Some know me as an author. Some know me as a publisher. Some know me as a marketer. Some know me as a family man. Some know me as a neighbor.
But few know the secret, shadowy world of my dangerous life.
It’s true. If people only knew all the dangerous adventures I’ve experienced in my life, they would be impressed, amazed, somewhat frightened—and understandably skeptical. But I can prove it. It’s all documented in black and white.
As a child, my tribe was attacked by Aleuts and then forced to leave our harsh but idyllic island home—I was left behind and marooned when I tried to save my brother. After wild dogs killed my only companion, I survived alone for eighteen years on San Nicolas Island off the coast of California. (If you don’t believe me, read Island of the Blue Dolphins.)
Still in my youth, I was hired as a cabin boy to follow a map across the sea in search for buried treasure. I was wise beyond my years and had a keen eye. I knew from the start that the one-legged “sea-faring” man couldn’t be trusted. Sure enough, Long John Silver took me hostage during a bloody mutiny on Treasure Island. But I came home safely to tell my tale because that salty pirate had a wee bit of good in him and saved my life. I still wonder what happened to him when he made his escape with a bag of gold. (If you want to know how close to death I came, you’ll have to read the book.)
As a young man I had everything going for me. I was named captain of my own ship. My beautiful fiancé awaited my return from sea. I wasn’t born rich but I was finally poised to do well for my family and myself. But the night before my wedding, three men I trusted betrayed me. Due to their treachery, everything I held dear was wrenched from me. I was arrested and sent to the dreaded island prison, Chateau d’If, where I spent fourteen years plotting my revenge. My daring escape would take your breath away – it did mine – and was the stuff of legends. I can’t tell you how rich I became by following the map given to me by a fellow inmate. Did I achieve my revenge? (You have to read the Count of Monte Cristo to find out.)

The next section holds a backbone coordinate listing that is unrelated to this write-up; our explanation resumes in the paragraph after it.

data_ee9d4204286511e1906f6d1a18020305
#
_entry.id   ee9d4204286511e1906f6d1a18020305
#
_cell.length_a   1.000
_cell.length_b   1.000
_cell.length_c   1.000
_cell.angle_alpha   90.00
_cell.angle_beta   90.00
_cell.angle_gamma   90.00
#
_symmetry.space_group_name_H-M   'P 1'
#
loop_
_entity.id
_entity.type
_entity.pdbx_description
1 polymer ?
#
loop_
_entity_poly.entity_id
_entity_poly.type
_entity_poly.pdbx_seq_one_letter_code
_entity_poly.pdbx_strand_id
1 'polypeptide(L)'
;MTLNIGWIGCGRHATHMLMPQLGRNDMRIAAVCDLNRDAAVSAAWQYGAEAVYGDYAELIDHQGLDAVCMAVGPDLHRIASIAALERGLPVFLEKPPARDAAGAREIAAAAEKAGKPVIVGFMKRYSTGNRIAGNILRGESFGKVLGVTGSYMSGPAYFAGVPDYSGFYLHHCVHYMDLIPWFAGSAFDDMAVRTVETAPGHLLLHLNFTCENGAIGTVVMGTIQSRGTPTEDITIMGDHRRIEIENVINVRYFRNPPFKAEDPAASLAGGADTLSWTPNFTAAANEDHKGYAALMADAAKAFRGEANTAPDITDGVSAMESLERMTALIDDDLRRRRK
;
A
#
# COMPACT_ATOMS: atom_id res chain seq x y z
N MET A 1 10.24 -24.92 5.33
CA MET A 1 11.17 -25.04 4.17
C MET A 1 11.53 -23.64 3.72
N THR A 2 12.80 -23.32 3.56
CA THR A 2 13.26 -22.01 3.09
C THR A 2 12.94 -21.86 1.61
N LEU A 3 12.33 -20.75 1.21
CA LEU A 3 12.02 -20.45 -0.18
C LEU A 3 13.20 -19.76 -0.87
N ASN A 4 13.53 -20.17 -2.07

I’ve escaped death and been chased by beautiful women, from Siberia to Afghanistan to Morocco to Jamaica, in service of the Queen. (Along with James Bond, I had a license to kill.) I’ve quietly maneuvered behind the scenes of the Cold War against a brutal, amoral (and suddenly human) KGB director named Karla. (Smiley and I knew how to play the long game and finally, ultimately reel him in.) I’ve hunted terrorists. I’ve climbed Mt. Everest. I’ve hunted a murderous whale. I’ve solved crimes. I’ve fought with and against the Romans.
My dangerous life started so early, I can barely remember a time in my life that wasn’t filled with danger, intrigue, and fighting—and winning—against all odds. I once killed a giant with a slingshot and smooth stone when reading a Bible Story book. I still remember my life as a priest when I built the breathtaking cathedral of Kingsbridge in Pillars of the Earth. I defended the Motherland when Napoleon brought his army to Moscow in War and Peace. (Though my life in court is a 2000-word blur.) After years of futility, I finally put Edinburgh’s most notorious criminal, Big Ger Cafferty in prison, only to see the son-of-a-gun get an early release. After he helped me solve a case, the old rumors that I was on his payroll the whole time resurfaced. (Only Ian Rankin knows if Rebus was a dirty cop or not.)
One of the most popular authors of our day, George R.R. Martin, was writing of me—I’m sure of it—when he said: “A reader lives a thousand lives before he dies. The man who never reads lives only one.”
Are you a reader? I’m guessing you could tell a thousand tales of betrayal and redemption as well.